Insurance

December 9, 2007 at 6:23 am Leave a comment

Business of providing protection against financial aspects of risk , such as those to property , life, health and legal liability. It is one method of a greater concept known as risk management .
Introduction
In insurance, the insured makes payments called “premiums” to an insurer, and in return is able to claim a payment from the insurer if the insured suffers a defined type of loss . This relationship is usually drawn up in a formal legal contract .

In one classic example of insurance, a ship-owner insures a ship 7and receives payment if the ship is damaged or destroyed. This example is one of the earliest uses and developments of concepts like insurance. Interestingly, ships are now more often insured through risk pooling and spreading organizations such as Lloyd’s of London because the loss of a large ship going down is too great for one insurer to accept.

In the case of annuities , such as a pension , similar concepts apply, but in some sense in the reverse. When applied to annuities, the terms risk and loss are somewhat different from traditional insurance as they concern the chances of living beyond life expectancy and the need for income during the period between annuitization and death.

Insurance attempts to quantify risk by pooling together a large number of risks. This makes use of the law of large numbers . As applied to insurance, this means that the greater the number of similar risks, the greater accuracy with which insurers can estimate the overall risk.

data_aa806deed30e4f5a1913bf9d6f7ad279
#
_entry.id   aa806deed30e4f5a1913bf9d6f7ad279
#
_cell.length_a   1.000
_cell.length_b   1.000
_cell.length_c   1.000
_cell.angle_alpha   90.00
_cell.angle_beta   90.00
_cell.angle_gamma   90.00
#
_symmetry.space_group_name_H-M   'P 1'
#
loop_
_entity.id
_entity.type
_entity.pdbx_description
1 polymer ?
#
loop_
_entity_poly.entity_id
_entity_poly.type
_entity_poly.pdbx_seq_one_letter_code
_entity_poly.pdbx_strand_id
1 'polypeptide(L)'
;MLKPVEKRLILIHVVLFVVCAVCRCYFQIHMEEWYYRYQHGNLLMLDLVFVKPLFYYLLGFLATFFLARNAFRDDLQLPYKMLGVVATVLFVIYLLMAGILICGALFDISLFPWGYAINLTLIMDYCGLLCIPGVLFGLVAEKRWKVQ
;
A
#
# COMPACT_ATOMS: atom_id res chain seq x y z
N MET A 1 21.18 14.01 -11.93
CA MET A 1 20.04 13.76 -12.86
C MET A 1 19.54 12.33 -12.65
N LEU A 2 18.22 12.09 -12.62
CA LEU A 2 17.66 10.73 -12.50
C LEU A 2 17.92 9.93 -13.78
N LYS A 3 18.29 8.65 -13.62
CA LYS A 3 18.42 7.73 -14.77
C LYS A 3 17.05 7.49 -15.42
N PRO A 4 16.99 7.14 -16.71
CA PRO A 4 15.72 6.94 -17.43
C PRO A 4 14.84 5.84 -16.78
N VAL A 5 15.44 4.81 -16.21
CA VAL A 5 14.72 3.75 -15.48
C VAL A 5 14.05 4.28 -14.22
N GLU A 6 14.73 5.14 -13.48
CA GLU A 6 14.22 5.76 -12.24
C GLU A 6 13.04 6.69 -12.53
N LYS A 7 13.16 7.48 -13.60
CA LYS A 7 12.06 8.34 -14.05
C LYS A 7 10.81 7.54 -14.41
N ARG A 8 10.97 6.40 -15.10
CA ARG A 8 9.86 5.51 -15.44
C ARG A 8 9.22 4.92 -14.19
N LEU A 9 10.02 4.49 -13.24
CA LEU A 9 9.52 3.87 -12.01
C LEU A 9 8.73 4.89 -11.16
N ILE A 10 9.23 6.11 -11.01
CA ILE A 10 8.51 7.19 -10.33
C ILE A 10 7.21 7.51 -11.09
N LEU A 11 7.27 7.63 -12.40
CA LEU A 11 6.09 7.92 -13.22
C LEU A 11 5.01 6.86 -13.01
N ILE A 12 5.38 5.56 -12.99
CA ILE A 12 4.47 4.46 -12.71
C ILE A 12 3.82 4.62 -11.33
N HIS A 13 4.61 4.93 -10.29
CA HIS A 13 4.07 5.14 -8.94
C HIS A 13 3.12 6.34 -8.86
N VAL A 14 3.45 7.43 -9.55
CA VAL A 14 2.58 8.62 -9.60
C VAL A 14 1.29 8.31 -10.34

For example, many individual people purchase health insurance policies and they each pay a small monthly or yearly premium to an insurance company. When a policyholder gets ill, the insurance company provides money to cover medical treatment. For some individuals the insurance benefits may total far more money than they have ever paid into the insurance policy. Others may never make a claim. When averaged out over all of the people buying policies, value of the claims even out. Insurance companies set their premiums based on their calculated payouts. They plan to take in more money (in premiums and in profit from the float, see below) than they pay out in the end to cover expenses. For-profit insurance companies set their rates to make a profit rather than to break even.
Insurance companies also earn investment profits, because they have the use of the premium money from the time they receive it until the time they need it to pay claims. This money is called the float. When the investments of float are successful, they may earn large profits, even if the insurance company pays out in claims every penny received as premiums. In fact, most insurance companies pay out more money than they receive in premiums. The excess amount that they pay to policyholders is the cost of float. An insurance company will profit if they invest the money at a greater return than their cost of float.

An insurance contract or policy will set out in detail the exact circumstances under which a benefit payment will be made and the amount of the premiums.

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Types of Insurance

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